In past March issues, POLICE has covered less-lethal solutions, firearms training, and response to the 1989 San Francisco Bay Area earthquake. Here's a look at the pages of POLICE 10, 20, and 30 years ago.
2010: Not Going for the Kill
While the first SWAT teams were pretty much limited to the use of lethal force in their operations, by 2010 many less-lethal options were also available "with different ranges and capabilities, and therefore different applications." All of these options can be used to complement each other.
Less-lethal weapons serve many useful functions. Flash-bangs serve as distraction devices during breaching, and less-lethal long-range deployment can serve as a stop-gap measure, said Brian Muller, then of the Los Angeles Sheriff's Department: "Distance gives us time and time gives us options."
But the public tends to want to believe that every situation can be resolved without lethal force. As a lieutenant with the Calvert County (MD) Sheriff's Office said, "We're there to save lives. But we have to guard against [the idea that there's] a 100% fix-all, save-all less-lethal option that's going to take care of every situation. It's just not there."
2000: Make Qualification Courses Work for You
This article opens with the statement that "Police officers need to be much more than straight shooters." It's not news that just because you can shoot a stationary target from the 25-yard line doesn't mean you'll be prepared for an incident in the real world on duty. The point of the article is that annual shooting qualification courses should also take this into account by incorporating more reality-based shooting scenarios.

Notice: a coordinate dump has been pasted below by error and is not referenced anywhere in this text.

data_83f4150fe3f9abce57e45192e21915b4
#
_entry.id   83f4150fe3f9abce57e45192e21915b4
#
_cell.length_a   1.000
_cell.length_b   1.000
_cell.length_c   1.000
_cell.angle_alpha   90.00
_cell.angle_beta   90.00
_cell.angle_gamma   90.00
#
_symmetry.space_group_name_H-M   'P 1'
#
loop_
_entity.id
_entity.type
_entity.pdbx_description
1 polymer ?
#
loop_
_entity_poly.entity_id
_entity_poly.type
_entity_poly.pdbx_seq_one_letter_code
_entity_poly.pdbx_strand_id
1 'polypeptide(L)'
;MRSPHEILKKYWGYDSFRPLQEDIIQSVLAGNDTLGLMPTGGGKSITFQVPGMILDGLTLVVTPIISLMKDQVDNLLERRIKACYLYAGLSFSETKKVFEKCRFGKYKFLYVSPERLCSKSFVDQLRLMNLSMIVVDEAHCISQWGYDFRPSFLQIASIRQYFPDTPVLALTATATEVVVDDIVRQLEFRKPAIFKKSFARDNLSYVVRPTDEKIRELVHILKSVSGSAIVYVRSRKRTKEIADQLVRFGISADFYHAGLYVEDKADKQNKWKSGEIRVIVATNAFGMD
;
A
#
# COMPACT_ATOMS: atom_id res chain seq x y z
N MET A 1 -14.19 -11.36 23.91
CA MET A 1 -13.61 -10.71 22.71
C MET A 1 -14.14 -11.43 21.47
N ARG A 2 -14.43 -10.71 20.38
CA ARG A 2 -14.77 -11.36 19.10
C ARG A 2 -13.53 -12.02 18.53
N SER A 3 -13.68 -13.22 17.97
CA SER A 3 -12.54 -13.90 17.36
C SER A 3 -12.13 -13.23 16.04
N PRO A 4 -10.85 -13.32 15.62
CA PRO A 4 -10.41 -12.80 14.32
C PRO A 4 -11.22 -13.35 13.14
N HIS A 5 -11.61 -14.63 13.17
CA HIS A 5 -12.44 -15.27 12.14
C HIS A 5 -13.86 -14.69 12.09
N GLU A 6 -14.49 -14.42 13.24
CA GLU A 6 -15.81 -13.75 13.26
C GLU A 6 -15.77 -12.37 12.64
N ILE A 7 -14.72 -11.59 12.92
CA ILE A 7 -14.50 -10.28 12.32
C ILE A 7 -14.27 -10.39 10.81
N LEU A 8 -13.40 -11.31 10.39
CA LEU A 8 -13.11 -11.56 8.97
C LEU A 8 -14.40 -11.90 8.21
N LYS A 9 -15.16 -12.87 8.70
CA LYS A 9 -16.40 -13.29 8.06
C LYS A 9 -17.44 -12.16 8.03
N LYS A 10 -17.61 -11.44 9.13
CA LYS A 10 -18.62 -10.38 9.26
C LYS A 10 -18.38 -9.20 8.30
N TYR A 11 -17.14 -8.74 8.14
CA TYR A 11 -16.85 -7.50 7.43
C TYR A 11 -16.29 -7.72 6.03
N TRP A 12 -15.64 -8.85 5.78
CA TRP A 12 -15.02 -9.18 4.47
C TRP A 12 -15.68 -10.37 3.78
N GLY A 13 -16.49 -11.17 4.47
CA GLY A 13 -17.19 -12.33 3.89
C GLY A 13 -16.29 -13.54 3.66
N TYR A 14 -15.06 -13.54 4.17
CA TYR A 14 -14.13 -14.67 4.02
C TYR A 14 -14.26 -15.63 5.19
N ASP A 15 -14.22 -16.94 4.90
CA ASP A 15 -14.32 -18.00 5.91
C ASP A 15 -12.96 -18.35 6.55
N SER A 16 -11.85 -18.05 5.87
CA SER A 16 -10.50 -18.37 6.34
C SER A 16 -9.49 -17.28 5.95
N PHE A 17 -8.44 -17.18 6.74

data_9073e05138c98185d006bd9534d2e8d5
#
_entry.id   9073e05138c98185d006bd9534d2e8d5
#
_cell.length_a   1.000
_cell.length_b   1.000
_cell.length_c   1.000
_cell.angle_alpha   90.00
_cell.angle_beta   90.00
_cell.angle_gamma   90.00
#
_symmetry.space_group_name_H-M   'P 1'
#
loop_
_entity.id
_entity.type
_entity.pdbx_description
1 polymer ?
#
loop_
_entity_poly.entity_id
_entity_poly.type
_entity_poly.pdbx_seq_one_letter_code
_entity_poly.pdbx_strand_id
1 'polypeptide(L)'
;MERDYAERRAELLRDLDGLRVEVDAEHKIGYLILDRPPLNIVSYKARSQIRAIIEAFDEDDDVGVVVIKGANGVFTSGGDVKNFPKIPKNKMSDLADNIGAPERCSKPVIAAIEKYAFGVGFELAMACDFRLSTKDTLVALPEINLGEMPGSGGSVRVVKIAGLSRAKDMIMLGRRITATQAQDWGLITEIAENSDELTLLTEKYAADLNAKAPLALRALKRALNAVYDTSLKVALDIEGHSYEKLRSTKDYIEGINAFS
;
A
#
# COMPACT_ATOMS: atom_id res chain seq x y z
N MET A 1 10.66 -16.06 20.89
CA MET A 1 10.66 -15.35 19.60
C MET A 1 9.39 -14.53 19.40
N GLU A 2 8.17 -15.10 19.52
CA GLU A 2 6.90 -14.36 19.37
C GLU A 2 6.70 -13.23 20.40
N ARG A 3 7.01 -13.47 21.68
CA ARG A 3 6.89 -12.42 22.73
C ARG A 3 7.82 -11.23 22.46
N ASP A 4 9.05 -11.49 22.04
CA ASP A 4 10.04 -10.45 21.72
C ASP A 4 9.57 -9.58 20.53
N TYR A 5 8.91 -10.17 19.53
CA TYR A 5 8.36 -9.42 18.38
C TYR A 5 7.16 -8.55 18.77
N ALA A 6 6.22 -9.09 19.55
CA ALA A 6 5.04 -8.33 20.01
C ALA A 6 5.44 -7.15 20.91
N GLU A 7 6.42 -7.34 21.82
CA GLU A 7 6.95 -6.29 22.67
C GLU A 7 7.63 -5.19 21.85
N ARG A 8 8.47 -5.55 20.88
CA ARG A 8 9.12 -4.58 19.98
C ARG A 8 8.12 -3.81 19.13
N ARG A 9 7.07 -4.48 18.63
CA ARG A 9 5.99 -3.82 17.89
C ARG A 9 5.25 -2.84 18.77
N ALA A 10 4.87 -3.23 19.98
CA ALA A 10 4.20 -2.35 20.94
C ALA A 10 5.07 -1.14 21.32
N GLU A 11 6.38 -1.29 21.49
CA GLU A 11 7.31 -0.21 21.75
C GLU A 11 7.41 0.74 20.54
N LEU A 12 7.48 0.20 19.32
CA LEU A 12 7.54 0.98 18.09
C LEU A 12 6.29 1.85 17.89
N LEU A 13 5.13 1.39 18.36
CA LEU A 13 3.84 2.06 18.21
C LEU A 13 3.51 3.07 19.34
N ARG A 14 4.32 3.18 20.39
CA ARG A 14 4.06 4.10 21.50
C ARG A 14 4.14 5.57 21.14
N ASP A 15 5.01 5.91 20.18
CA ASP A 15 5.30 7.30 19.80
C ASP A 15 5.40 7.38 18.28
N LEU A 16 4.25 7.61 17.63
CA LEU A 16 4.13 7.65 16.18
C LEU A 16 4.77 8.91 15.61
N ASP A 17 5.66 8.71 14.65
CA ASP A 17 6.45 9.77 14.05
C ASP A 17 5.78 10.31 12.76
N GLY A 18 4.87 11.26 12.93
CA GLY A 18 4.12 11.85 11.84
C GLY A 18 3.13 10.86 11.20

"Qualification is not a substitute for training; however, a well-designed qualification course can be a great opportunity to not only document proficiency with firearms but skill in firearms-related areas as well," the author says.
Practicing shooting from cover during training is a prime example. These days it's almost hard to believe it wasn't always expected to be a part of qualification training, considering the importance of such a skill on duty. Other examples include shooting while moving and tactical reloading.
Make sure to also take into account requirements specific to certain details, such as traffic, undercover investigations, and mounted units. Separate stages of fire can be developed to address these issues and then integrated with the more common requirements. Those requirements should incorporate as many real-world skills as possible to make sure officers are prepared for whatever they might encounter on the job.
On Oct. 18, 1989, a 7.0 temblor hit the San Francisco Bay Area. POLICE reported on how different agencies responded, and what they encountered.
One California Highway Patrol lieutenant urged other officers to take the time beforehand to ensure their families have emergency supplies like flashlights and bottled water and a plan to follow should a natural disaster strike. That way they can rest easy knowing their family is safe and taken care of while they're on duty for an extended period of time responding to the disaster. He said, "It's so simple to do in advance—impossible to do once the disaster has happened."
One resident insisted on entering a crumbling building to retrieve clothing and valuables. An officer had an interesting response.
"He answered, 'I can't stop you from entering your home, even though it is clearly unsafe. But if you will wait just a minute, I will take a picture of your shoes.'
"'My shoes?' asked the citizen.
"'Sure. How else are we going to be able to identify you after the house falls on you?'"
When it was all said and done, some agencies' plans had worked better than others, the article details:
"Some agencies are candid and say that they 'blew it.' Others are pleased that their previously untested disaster preparedness plans actually worked. Others are simply pleased that the 'cracks' through which their plans fell were not more numerous."